What was amazing, however, was that giving the rodent mothers vitamin E put subsequent pregnancies back on track. This always resulted in the birth of live and healthy offspring.

But that wasn't all: this special vitamin also seemed to have a strong influence on the production and secretion of breast milk. The observations showed that the presence of vitamin E in mother's milk was crucial for the healthy development of the young.

The infants of mothers who received a vitamin-deficient diet after the birth of their babies grew more slowly and lagged behind in their overall development than the offspring of mothers who received sufficient vitamin E. The mortality rate among the former was also significantly higher.

Vitamin E and the queen bee

The fascinating revelations about the importance of vitamin E don't stop with the rats. Perhaps one of the most astonishing findings of modern vitamin research is the fact that bees, which are of great importance for the well-being of their colony, feed their queen with substances that are particularly rich in vitamins.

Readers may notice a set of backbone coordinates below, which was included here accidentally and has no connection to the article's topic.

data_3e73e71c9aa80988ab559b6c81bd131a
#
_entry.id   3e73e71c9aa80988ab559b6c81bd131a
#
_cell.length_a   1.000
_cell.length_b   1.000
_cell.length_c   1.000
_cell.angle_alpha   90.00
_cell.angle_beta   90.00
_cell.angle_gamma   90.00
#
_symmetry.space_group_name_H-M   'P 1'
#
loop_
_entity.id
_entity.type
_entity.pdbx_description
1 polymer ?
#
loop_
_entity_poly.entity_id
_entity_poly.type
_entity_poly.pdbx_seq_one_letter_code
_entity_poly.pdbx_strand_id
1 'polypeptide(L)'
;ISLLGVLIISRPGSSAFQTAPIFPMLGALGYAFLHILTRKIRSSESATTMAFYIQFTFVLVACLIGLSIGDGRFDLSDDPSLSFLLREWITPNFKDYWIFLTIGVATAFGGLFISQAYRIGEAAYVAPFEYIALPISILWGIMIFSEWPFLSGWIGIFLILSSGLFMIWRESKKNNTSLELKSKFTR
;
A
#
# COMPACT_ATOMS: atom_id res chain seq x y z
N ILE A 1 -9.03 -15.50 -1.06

It made sense to also investigate the effectiveness of this vital substance, which plays such an important role in maintaining fertility and the development of healthy offspring, in humans. The incentive for this was particularly great because nature provides this vitamin in abundant quantities.

The rich sources of vitamin E

Vitamin E in fat-soluble form is extremely robust and stable, even the most stable of all living substances, and it is found widely in the plant kingdom, particularly in wheat, oats, corn, barley, rice, alfalfa, lettuce, watercress, spinach, cottonseed and others Plant.